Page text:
Finance ministers delivering budget speeches are normally constrained by having to earn more or less what they dole out. So, when Pranab Mukherjee began listing dozens of programmes which were going to receive funding boosts of between 50 and 200%, I was thinking tax, tax, tax must follow spend, spend, spend. But that's not the way the world's working at the moment. We've already seen the Obama splurge, and now India's got its own stimulus special. The idea is that government handouts will boost demand which will boost growth which will boost revenues down the line. If India returns to a 9% GDP growth rate, it should be able to bring the deficit down to a reasonable level, but that's a big If. Meanwhile, Mukherjee must have enjoyed the chance to throw around the freebies.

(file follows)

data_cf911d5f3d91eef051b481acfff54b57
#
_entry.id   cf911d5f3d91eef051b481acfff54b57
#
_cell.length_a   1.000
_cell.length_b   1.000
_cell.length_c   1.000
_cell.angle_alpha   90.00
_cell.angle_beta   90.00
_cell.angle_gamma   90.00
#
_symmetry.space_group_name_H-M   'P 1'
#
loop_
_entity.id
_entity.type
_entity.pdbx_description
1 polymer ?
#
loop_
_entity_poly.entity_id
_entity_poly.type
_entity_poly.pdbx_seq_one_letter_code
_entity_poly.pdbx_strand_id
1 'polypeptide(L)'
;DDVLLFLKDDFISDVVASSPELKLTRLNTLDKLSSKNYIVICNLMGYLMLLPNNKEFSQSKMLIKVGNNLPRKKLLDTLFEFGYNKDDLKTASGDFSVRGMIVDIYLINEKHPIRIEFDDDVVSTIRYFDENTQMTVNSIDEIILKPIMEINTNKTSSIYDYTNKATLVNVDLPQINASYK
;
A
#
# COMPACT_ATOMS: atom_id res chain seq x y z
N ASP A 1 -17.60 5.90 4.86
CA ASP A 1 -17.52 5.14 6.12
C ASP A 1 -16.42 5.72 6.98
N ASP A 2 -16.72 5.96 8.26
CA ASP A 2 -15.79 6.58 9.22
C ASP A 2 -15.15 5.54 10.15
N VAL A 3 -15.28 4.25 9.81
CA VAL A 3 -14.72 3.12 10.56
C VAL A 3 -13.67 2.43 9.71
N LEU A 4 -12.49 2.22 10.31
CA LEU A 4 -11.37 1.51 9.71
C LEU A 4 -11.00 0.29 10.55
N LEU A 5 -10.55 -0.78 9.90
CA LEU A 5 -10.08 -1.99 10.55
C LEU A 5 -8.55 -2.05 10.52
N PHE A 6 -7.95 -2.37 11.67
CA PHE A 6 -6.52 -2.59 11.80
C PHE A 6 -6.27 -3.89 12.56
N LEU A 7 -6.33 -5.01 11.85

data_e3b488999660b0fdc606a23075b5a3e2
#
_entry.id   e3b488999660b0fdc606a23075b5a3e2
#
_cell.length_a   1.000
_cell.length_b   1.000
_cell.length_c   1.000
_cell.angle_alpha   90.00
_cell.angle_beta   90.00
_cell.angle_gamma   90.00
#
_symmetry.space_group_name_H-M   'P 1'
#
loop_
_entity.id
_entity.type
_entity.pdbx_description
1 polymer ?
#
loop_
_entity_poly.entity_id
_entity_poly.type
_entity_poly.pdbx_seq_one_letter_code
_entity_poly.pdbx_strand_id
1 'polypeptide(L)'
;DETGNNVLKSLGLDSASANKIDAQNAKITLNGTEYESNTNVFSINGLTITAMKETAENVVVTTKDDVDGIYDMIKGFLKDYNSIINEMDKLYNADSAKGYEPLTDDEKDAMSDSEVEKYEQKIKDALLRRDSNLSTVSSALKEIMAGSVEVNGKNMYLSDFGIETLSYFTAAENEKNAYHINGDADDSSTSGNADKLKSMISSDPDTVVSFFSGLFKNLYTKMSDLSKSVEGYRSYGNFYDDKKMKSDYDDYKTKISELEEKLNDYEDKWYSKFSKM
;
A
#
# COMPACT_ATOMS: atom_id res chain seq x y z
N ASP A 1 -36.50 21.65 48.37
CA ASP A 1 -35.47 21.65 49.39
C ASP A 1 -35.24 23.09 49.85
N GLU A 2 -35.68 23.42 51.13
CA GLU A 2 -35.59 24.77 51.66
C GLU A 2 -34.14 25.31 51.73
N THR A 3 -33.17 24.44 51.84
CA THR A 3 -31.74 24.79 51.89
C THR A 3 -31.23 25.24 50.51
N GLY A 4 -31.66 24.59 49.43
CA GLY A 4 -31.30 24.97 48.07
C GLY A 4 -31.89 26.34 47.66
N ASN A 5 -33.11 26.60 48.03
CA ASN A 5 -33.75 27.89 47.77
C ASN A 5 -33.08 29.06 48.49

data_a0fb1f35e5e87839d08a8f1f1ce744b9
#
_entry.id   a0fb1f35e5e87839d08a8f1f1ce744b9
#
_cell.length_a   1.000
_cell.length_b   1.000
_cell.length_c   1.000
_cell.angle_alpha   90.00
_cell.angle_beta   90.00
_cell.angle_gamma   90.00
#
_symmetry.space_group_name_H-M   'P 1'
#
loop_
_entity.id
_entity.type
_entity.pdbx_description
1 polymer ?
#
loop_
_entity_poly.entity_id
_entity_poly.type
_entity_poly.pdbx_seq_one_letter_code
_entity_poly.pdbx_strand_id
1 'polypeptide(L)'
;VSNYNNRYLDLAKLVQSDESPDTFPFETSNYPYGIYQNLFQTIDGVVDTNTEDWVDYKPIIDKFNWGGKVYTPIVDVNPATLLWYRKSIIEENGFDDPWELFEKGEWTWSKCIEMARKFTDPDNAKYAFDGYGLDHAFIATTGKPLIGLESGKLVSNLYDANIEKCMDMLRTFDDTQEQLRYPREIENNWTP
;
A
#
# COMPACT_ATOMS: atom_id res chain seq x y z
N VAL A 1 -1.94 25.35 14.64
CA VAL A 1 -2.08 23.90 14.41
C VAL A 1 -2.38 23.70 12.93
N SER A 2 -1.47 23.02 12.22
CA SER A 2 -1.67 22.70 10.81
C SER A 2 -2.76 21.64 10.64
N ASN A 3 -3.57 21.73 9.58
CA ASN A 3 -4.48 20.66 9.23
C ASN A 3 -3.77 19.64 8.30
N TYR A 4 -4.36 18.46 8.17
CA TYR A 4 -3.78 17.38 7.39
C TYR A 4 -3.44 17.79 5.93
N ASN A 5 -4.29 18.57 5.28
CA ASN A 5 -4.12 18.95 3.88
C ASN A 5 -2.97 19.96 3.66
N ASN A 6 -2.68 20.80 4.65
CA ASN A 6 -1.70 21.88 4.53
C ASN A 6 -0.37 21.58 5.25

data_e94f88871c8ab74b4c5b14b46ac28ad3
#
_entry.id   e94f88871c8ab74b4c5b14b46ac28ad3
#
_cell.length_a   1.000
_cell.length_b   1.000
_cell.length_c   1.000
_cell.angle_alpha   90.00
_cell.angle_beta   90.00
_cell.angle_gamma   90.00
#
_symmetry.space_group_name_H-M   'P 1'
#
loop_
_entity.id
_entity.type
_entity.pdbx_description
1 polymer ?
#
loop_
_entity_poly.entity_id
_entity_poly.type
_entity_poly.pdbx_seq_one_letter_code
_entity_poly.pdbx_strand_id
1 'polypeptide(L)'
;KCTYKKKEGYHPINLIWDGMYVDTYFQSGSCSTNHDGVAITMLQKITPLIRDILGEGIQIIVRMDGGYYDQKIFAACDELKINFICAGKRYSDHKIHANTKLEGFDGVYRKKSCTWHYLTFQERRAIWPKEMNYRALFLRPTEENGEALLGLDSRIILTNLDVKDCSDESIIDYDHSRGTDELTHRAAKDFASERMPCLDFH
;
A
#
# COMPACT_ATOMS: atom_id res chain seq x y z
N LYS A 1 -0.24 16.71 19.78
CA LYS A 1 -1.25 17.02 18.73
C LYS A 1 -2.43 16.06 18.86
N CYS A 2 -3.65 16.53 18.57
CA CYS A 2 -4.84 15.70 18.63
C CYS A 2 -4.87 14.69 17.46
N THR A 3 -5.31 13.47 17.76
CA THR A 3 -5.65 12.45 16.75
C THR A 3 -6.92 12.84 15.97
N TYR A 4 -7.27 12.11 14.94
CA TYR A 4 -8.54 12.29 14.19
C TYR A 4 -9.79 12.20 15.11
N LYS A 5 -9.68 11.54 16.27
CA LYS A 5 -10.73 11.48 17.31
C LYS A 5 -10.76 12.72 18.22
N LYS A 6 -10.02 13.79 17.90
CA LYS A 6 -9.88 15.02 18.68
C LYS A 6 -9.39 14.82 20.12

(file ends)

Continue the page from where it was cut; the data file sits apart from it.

The market, meanwhile, behaved like a guy determined to score on a first date, and unwilling to settle for anything short of the big bang his friend Mr. Media had hinted was coming his way. Unable to make it to the bedroom, he goes home convinced the episode was a disaster. Reflecting on the evening later, he thinks, "well, she obviously is into long-term stuff rather than one-night stands (reform is a process, not an event), the dinner was fun, if a bit pricey; the goodbye kiss wasn't bad (FBT scrapped, 10% surcharge on income tax out); and she seemed serious when she told me to call her".
Maybe the market will make that call a few days down the line, and it could be the start of a wonderful relationship.